[00:10:28] So I think it's been up and down and something that we definitely need to monitor and always sort of raise the alarm bells if we notice that civil society access is slipping once again.
[00:10:38] Dr. Miranda Melcher: Yeah. Very important to keep an eye on that. In the same sort of vein, given your experience with the ICC and the UN in general, are there any particular or striking changes you've noticed in the organizations over the time you've been involved with them?
[00:10:53] Yasmina Gourchane: I guess so. I think, you know, with the ICC, I'd say it's still a relatively young institution.You know, next year we're celebrating the 25th anniversary of the signing of the Rome statute, which sounds like a long time, but in the grand scheme of things it's not super long. You know, just a couple years ago ICC got a new prosecutor and he's only the third prosecutor that the Court has had thusfar. So I think just with kind of a change in part of this leadership, adjusting to a new style of work with this new prosecutor has definitely been a change that we've noticed.
[00:11:25] I think also a big one is the geographical scope of the Court. A number of years ago a big criticism of the Court was that it was only focused on Africa and it really alienated a lot of African governments from engaging with the Court. That being said, now the Court has this very wide geographical scope, you know, they're working on cases in Venezuela and Georgia, the Philippines, Central African Republic, Ukraine, so it's kind of all over the map. I think that's also been an interesting shift for us too at Civil Society is really working with members from across the globe and making those connections there. So that's something that we've definitely also noticed.
[00:12:02] I think also, as I said too, with this changing geographical scope, I think that impacts the workload of the Court where it's really, it's spread pretty thin, I would say, working on a lot of different cases and situations. You know, there's 17 investigations going on at the Court right now. And the Court has limited resources in terms of both human and financial resources. So making sure that it's really able to dedicate it to time to all these cases and situations has been definitely something that has taken quite a bit of work as well.
[00:12:32] Dr. Miranda Melcher: I can imagine. That is pretty significant scope on a number of different axes. So what kinds of changes maybe have you seen in the CICC given what's happening obviously in the ICC?
[00:12:44] Yasmina Gourchane: Yeah, so I think, as I mentioned, just working more closely with a kind of a broader scope of our members as well, engaging with some colleagues who haven't really worked so closely on ICC issues before. So just dealing with that versus some members who have been working closely on ICC cases for 10 or 15 years, so just juggling those two sides of things. I'd say also generally funding for international justice hasn't been the same recently as it has a number of years ago, even in terms of the staff at the CICC, we used to have a really large comprehensive staff across the globe, we had teams working on legal issues, teams working on communications, we had regional offices, so we were really able to do a lot. And now our secretariat is four people, which is a huge change. So just adjusting to this kind of change and still trying to follow along, provide services to our members, things like that, but just working on a smaller scale.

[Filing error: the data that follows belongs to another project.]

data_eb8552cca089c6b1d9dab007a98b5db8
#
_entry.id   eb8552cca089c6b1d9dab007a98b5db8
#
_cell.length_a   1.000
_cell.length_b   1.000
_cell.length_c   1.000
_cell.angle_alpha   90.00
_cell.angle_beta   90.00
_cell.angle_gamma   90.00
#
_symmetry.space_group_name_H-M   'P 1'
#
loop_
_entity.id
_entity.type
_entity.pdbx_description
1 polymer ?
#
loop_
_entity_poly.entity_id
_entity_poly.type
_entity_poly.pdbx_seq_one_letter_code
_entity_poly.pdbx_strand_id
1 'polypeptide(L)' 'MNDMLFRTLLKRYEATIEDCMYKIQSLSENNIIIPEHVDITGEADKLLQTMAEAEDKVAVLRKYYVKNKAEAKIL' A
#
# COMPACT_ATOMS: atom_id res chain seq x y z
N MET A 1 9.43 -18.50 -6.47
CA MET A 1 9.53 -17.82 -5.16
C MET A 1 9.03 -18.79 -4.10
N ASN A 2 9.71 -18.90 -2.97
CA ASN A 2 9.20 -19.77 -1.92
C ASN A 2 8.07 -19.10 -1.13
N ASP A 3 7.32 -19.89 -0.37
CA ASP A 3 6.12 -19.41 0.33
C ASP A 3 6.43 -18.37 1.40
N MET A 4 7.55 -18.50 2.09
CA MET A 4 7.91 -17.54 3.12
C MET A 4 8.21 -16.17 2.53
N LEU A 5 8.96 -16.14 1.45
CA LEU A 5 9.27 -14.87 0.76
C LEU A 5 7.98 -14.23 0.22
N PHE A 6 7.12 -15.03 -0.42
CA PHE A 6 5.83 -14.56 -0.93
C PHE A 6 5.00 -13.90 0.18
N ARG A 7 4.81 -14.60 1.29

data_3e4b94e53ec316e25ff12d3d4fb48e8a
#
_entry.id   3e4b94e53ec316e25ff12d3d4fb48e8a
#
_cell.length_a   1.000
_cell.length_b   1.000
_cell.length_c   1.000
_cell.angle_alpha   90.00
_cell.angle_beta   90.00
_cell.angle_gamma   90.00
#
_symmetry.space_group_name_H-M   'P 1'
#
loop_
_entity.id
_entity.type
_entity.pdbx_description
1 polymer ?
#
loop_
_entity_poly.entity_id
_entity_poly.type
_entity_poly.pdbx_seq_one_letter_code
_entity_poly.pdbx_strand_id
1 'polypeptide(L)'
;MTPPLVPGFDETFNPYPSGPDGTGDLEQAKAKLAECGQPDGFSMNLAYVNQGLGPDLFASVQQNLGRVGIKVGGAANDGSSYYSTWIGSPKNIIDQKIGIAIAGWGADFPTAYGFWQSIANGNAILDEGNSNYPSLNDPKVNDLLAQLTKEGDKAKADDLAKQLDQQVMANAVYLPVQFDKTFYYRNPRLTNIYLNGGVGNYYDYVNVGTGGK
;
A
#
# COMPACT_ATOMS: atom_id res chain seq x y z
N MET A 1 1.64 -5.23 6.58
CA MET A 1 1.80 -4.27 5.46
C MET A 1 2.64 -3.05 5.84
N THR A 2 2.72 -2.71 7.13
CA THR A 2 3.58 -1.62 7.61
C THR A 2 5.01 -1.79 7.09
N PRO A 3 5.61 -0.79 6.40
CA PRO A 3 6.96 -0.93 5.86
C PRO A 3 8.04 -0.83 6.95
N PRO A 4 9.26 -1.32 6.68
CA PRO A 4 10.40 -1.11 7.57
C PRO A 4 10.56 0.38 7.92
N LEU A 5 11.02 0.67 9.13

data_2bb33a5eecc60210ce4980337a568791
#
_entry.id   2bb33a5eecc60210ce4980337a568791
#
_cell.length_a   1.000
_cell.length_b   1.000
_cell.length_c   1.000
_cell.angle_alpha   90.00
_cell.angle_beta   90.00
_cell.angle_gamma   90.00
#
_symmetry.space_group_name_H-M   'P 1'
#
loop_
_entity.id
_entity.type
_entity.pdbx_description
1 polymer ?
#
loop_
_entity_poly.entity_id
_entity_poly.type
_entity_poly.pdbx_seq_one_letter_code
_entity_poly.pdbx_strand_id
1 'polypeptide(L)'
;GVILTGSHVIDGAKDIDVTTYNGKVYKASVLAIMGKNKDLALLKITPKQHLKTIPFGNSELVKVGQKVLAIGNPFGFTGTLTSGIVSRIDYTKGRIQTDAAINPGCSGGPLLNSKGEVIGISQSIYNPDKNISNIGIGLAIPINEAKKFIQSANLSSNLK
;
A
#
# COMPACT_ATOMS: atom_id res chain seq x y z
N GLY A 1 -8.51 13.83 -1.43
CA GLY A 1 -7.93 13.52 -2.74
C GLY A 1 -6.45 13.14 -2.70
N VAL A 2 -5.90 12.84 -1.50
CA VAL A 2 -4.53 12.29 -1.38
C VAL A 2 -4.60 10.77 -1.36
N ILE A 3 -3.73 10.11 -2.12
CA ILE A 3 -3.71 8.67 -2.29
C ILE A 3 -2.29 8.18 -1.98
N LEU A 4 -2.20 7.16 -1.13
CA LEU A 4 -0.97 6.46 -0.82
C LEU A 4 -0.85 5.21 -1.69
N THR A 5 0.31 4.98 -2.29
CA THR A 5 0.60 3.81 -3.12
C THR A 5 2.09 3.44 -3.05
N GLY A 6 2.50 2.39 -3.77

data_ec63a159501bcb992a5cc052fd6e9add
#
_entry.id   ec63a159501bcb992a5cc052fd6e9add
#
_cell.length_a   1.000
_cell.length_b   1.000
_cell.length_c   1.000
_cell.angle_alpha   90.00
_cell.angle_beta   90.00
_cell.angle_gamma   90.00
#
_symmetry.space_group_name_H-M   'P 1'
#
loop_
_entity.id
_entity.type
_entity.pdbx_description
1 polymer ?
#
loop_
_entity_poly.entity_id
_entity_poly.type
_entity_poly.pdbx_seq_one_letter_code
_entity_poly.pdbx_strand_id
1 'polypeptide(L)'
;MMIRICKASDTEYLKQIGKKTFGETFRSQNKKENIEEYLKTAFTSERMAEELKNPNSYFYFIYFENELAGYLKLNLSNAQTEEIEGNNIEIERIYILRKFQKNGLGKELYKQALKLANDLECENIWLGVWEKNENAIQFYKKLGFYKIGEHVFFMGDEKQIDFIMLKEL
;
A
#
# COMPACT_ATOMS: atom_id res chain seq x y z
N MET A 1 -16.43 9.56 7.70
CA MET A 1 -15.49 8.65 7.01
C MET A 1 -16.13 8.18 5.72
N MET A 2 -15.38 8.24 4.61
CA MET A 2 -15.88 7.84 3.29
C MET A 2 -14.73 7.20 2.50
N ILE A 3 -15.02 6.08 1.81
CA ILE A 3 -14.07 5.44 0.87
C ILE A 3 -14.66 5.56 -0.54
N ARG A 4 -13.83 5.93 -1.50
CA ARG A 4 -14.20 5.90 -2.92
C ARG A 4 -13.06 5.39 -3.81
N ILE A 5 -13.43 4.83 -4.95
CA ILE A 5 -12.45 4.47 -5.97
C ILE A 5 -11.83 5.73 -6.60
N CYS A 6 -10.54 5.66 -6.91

[00:13:44] Dr. Miranda Melcher: Speaking of providing services for members, this is obviously below your usual type of service provided, but all of us can't get all of this wonderful work done in civil society and improving access without food, without colleagues, without sort of getting to know people. So, for any listeners that might be in New York or visiting New York, is there a civil society friendly restaurant perhaps that you would recommend people check out?
[00:14:15] Yasmina Gourchane: I think we definitely do like to eat, drink and be merry at civil society and I think it's a good moment for colleagues to come together and sort of decompress and just spend time together. There's a number of restaurants I would say that are near the UN and you're very apt to run into somebody that you know there, whether it's a coffee shop like Penny Lane or getting Turkish food at Alibaba, for example, those are pretty popular places and I would say there are quite a few Irish pubs in the neighborhood of the UN that are often quite popular like, let's see... The Perfect Pint is one quite popular, so I'd say those are some places where civil society likes to gather in the area.
[00:14:58] Dr. Miranda Melcher: Wonderful. Well, thank you for those very important recommendations as well as the analysis of kind of trends in the ICC and CICC. Thank you Yasmina for sharing your story with us.
[00:15:14] Dr. Miranda Melcher: In our next episode, we'll delve more into the organization and the work that the CICC does with Yasmina.